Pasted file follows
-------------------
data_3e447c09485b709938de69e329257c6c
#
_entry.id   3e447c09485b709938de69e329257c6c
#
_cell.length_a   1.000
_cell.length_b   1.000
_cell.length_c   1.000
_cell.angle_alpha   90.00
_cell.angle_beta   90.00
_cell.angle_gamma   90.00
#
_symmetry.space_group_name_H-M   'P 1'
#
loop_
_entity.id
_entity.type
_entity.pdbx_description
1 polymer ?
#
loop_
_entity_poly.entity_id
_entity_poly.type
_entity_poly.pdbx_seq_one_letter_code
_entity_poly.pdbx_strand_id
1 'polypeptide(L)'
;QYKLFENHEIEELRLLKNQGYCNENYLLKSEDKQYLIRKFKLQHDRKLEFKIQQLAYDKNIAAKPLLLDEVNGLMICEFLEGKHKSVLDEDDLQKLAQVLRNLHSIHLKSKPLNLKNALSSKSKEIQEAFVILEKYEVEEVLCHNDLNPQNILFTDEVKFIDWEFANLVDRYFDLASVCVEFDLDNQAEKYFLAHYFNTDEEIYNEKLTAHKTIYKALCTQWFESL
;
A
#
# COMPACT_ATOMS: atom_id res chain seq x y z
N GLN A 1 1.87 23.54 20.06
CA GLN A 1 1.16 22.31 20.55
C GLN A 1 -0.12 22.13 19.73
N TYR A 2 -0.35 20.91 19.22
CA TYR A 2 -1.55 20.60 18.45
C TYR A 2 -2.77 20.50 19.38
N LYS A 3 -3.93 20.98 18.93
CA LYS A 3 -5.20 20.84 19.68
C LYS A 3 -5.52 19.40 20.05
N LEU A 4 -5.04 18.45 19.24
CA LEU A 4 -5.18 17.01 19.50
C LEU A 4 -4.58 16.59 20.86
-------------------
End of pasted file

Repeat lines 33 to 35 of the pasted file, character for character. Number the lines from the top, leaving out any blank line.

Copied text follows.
C GLN A 1 -0.12 22.13 19.73
N TYR A 2 -0.35 20.91 19.22
CA TYR A 2 -1.55 20.60 18.45